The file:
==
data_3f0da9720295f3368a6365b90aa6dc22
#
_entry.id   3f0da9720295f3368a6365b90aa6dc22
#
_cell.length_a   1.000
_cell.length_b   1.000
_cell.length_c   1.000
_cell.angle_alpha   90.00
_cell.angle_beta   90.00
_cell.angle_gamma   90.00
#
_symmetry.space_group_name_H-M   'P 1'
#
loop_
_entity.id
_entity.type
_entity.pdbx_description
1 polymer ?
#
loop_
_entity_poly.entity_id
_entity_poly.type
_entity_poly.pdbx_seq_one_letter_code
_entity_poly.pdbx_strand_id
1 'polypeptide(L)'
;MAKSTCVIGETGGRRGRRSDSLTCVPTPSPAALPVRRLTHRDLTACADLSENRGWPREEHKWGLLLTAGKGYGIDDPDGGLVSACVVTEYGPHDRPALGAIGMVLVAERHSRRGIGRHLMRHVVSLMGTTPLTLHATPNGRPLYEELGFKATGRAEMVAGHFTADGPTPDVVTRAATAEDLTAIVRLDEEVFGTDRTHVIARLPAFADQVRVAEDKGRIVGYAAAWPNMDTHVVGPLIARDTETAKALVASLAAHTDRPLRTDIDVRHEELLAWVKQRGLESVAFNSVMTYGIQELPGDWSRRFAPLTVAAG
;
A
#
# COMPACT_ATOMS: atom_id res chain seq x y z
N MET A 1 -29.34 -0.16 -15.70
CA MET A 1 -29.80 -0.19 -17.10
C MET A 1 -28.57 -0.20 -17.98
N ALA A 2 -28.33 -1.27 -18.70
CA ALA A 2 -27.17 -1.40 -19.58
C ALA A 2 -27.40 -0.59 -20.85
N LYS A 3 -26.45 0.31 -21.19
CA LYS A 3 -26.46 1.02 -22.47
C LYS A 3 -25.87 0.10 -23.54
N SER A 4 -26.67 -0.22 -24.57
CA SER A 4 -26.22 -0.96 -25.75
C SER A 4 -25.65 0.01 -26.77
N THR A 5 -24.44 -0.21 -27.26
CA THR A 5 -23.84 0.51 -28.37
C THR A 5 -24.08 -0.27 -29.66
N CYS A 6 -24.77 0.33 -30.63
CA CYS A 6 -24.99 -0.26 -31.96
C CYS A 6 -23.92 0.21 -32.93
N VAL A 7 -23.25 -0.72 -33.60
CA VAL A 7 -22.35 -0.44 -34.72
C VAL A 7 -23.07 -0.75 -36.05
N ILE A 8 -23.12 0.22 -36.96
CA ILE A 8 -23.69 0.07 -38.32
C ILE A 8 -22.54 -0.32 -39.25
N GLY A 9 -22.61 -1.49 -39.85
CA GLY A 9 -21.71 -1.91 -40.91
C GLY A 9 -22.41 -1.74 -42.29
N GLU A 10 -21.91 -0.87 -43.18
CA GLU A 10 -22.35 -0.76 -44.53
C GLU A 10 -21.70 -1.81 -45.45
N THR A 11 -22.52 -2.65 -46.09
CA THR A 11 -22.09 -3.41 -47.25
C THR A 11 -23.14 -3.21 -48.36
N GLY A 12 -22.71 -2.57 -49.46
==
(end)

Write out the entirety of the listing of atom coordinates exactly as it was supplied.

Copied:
data_3f0da9720295f3368a6365b90aa6dc22
#
_entry.id   3f0da9720295f3368a6365b90aa6dc22
#
_cell.length_a   1.000
_cell.length_b   1.000
_cell.length_c   1.000
_cell.angle_alpha   90.00
_cell.angle_beta   90.00
_cell.angle_gamma   90.00
#
_symmetry.space_group_name_H-M   'P 1'
#
loop_
_entity.id
_entity.type
_entity.pdbx_description
1 polymer ?
#
loop_
_entity_poly.entity_id
_entity_poly.type
_entity_poly.pdbx_seq_one_letter_code
_entity_poly.pdbx_strand_id
1 'polypeptide(L)'
;MAKSTCVIGETGGRRGRRSDSLTCVPTPSPAALPVRRLTHRDLTACADLSENRGWPREEHKWGLLLTAGKGYGIDDPDGGLVSACVVTEYGPHDRPALGAIGMVLVAERHSRRGIGRHLMRHVVSLMGTTPLTLHATPNGRPLYEELGFKATGRAEMVAGHFTADGPTPDVVTRAATAEDLTAIVRLDEEVFGTDRTHVIARLPAFADQVRVAEDKGRIVGYAAAWPNMDTHVVGPLIARDTETAKALVASLAAHTDRPLRTDIDVRHEELLAWVKQRGLESVAFNSVMTYGIQELPGDWSRRFAPLTVAAG
;
A
#
# COMPACT_ATOMS: atom_id res chain seq x y z
N MET A 1 -29.34 -0.16 -15.70
CA MET A 1 -29.80 -0.19 -17.10
C MET A 1 -28.57 -0.20 -17.98
N ALA A 2 -28.33 -1.27 -18.70
CA ALA A 2 -27.17 -1.40 -19.58
C ALA A 2 -27.40 -0.59 -20.85
N LYS A 3 -26.45 0.31 -21.19
CA LYS A 3 -26.46 1.02 -22.47
C LYS A 3 -25.87 0.10 -23.54
N SER A 4 -26.67 -0.22 -24.57
CA SER A 4 -26.22 -0.96 -25.75
C SER A 4 -25.65 0.01 -26.77
N THR A 5 -24.44 -0.21 -27.26
CA THR A 5 -23.84 0.51 -28.37
C THR A 5 -24.08 -0.27 -29.66
N CYS A 6 -24.77 0.33 -30.63
CA CYS A 6 -24.99 -0.26 -31.96
C CYS A 6 -23.92 0.21 -32.93
N VAL A 7 -23.25 -0.72 -33.60
CA VAL A 7 -22.35 -0.44 -34.72
C VAL A 7 -23.07 -0.75 -36.05
N ILE A 8 -23.12 0.22 -36.96
CA ILE A 8 -23.69 0.07 -38.32
C ILE A 8 -22.54 -0.32 -39.25
N GLY A 9 -22.61 -1.49 -39.85
CA GLY A 9 -21.71 -1.91 -40.91
C GLY A 9 -22.41 -1.74 -42.29
N GLU A 10 -21.91 -0.87 -43.18
CA GLU A 10 -22.35 -0.76 -44.53
C GLU A 10 -21.70 -1.81 -45.45
N THR A 11 -22.52 -2.65 -46.09
CA THR A 11 -22.09 -3.41 -47.25
C THR A 11 -23.14 -3.21 -48.36
N GLY A 12 -22.71 -2.57 -49.46